One of the drawbacks of old age, the protagonist of Saul Bellow’s final novel, “Ravelstein” (2000), declares, is that gaps begin to open in your life, “and these gaps tend to fill up with your dead.”
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One of the many excellent things about Diana Athill’s previous memoir, “Stet” (2000), about her long and storied career as a book editor in London — she worked with V. S. Naipaul, John Updike and Norman Mailer, among others — was that she allowed the gaps in her story to fill, like frosting layered onto a cake, with fulsome memories of her own cherished dead.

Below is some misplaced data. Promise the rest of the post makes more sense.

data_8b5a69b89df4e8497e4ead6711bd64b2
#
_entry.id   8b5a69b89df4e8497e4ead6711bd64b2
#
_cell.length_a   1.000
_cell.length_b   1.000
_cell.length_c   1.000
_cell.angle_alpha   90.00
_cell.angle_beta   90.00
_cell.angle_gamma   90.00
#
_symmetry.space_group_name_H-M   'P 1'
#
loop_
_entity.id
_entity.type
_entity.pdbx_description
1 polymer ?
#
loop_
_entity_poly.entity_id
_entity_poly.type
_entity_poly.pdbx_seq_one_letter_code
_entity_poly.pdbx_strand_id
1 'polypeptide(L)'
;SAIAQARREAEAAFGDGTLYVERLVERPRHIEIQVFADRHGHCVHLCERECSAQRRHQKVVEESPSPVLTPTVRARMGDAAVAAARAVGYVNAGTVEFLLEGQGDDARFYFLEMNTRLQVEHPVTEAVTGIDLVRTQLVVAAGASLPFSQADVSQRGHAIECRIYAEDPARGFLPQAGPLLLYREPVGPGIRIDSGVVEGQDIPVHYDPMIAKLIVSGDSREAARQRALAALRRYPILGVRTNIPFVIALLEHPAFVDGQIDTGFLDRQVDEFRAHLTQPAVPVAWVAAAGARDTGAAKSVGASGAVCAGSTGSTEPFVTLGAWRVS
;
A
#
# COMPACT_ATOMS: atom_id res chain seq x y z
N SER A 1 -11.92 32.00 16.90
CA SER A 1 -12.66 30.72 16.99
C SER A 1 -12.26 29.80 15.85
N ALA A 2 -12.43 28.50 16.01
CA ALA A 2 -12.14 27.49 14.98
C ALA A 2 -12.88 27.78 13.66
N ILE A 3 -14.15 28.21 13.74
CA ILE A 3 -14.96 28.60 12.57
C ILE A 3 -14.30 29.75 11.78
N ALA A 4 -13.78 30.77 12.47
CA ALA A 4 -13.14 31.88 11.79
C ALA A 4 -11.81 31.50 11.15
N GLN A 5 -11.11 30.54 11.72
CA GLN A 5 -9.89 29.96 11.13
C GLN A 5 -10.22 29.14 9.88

Some of the writers she celebrated in her witty, cantankerous style are all but forgotten now. Does anyone read the Irish novelist Molly Keane or the Brooklyn-born experimental writer Alfred Chester any longer?
To read more of Dwight Garner's Review from the New York Times click here.
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